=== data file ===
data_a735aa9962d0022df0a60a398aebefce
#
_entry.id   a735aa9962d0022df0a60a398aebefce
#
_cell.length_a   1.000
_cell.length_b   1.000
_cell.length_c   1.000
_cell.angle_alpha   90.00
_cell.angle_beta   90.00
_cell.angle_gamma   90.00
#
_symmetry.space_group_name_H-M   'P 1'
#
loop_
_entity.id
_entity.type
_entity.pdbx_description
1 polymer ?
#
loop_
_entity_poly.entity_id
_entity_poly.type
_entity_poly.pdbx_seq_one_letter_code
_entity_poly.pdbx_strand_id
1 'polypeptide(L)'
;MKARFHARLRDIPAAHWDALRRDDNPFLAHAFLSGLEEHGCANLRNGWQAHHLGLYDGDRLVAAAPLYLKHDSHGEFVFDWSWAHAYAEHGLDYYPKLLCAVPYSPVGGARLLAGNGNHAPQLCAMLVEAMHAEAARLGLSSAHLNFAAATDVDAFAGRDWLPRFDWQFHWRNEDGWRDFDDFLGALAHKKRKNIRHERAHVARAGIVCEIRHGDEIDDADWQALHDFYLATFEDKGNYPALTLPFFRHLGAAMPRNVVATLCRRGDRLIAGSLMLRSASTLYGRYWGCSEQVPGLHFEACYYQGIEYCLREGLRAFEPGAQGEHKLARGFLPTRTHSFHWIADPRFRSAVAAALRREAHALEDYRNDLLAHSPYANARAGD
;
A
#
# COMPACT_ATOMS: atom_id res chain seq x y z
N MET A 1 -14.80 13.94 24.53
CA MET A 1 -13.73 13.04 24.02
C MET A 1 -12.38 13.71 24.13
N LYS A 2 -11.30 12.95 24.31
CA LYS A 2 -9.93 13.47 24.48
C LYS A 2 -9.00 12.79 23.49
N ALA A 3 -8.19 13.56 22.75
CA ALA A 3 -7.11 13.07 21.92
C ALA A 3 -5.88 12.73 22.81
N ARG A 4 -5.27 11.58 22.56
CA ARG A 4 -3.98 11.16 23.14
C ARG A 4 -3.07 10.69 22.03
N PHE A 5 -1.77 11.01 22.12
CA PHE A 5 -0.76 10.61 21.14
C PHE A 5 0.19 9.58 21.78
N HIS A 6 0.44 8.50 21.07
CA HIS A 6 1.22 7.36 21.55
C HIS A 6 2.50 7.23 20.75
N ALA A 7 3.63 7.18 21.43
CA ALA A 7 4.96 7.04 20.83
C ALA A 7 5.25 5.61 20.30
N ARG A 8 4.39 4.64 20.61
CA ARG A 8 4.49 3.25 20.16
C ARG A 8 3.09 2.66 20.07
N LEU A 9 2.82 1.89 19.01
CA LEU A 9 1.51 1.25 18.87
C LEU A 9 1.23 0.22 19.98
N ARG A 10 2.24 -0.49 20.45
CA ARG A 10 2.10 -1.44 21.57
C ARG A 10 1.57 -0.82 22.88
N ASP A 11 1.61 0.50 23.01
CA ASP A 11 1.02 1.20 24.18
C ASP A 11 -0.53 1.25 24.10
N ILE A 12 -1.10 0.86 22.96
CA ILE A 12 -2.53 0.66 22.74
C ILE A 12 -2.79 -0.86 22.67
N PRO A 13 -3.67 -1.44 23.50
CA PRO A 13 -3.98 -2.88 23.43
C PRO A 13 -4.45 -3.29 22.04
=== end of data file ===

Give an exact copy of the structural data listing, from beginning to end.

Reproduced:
data_a735aa9962d0022df0a60a398aebefce
#
_entry.id   a735aa9962d0022df0a60a398aebefce
#
_cell.length_a   1.000
_cell.length_b   1.000
_cell.length_c   1.000
_cell.angle_alpha   90.00
_cell.angle_beta   90.00
_cell.angle_gamma   90.00
#
_symmetry.space_group_name_H-M   'P 1'
#
loop_
_entity.id
_entity.type
_entity.pdbx_description
1 polymer ?
#
loop_
_entity_poly.entity_id
_entity_poly.type
_entity_poly.pdbx_seq_one_letter_code
_entity_poly.pdbx_strand_id
1 'polypeptide(L)'
;MKARFHARLRDIPAAHWDALRRDDNPFLAHAFLSGLEEHGCANLRNGWQAHHLGLYDGDRLVAAAPLYLKHDSHGEFVFDWSWAHAYAEHGLDYYPKLLCAVPYSPVGGARLLAGNGNHAPQLCAMLVEAMHAEAARLGLSSAHLNFAAATDVDAFAGRDWLPRFDWQFHWRNEDGWRDFDDFLGALAHKKRKNIRHERAHVARAGIVCEIRHGDEIDDADWQALHDFYLATFEDKGNYPALTLPFFRHLGAAMPRNVVATLCRRGDRLIAGSLMLRSASTLYGRYWGCSEQVPGLHFEACYYQGIEYCLREGLRAFEPGAQGEHKLARGFLPTRTHSFHWIADPRFRSAVAAALRREAHALEDYRNDLLAHSPYANARAGD
;
A
#
# COMPACT_ATOMS: atom_id res chain seq x y z
N MET A 1 -14.80 13.94 24.53
CA MET A 1 -13.73 13.04 24.02
C MET A 1 -12.38 13.71 24.13
N LYS A 2 -11.30 12.95 24.31
CA LYS A 2 -9.93 13.47 24.48
C LYS A 2 -9.00 12.79 23.49
N ALA A 3 -8.19 13.56 22.75
CA ALA A 3 -7.11 13.07 21.92
C ALA A 3 -5.88 12.73 22.81
N ARG A 4 -5.27 11.58 22.56
CA ARG A 4 -3.98 11.16 23.14
C ARG A 4 -3.07 10.69 22.03
N PHE A 5 -1.77 11.01 22.12
CA PHE A 5 -0.76 10.61 21.14
C PHE A 5 0.19 9.58 21.78
N HIS A 6 0.44 8.50 21.07
CA HIS A 6 1.22 7.36 21.55
C HIS A 6 2.50 7.23 20.75
N ALA A 7 3.63 7.18 21.43
CA ALA A 7 4.96 7.04 20.83
C ALA A 7 5.25 5.61 20.30
N ARG A 8 4.39 4.64 20.61
CA ARG A 8 4.49 3.25 20.16
C ARG A 8 3.09 2.66 20.07
N LEU A 9 2.82 1.89 19.01
CA LEU A 9 1.51 1.25 18.87
C LEU A 9 1.23 0.22 19.98
N ARG A 10 2.24 -0.49 20.45
CA ARG A 10 2.10 -1.44 21.57
C ARG A 10 1.57 -0.82 22.88
N ASP A 11 1.61 0.50 23.01
CA ASP A 11 1.02 1.20 24.18
C ASP A 11 -0.53 1.25 24.10
N ILE A 12 -1.10 0.86 22.96
CA ILE A 12 -2.53 0.66 22.74
C ILE A 12 -2.79 -0.86 22.67
N PRO A 13 -3.67 -1.44 23.50
CA PRO A 13 -3.98 -2.88 23.43
C PRO A 13 -4.45 -3.29 22.04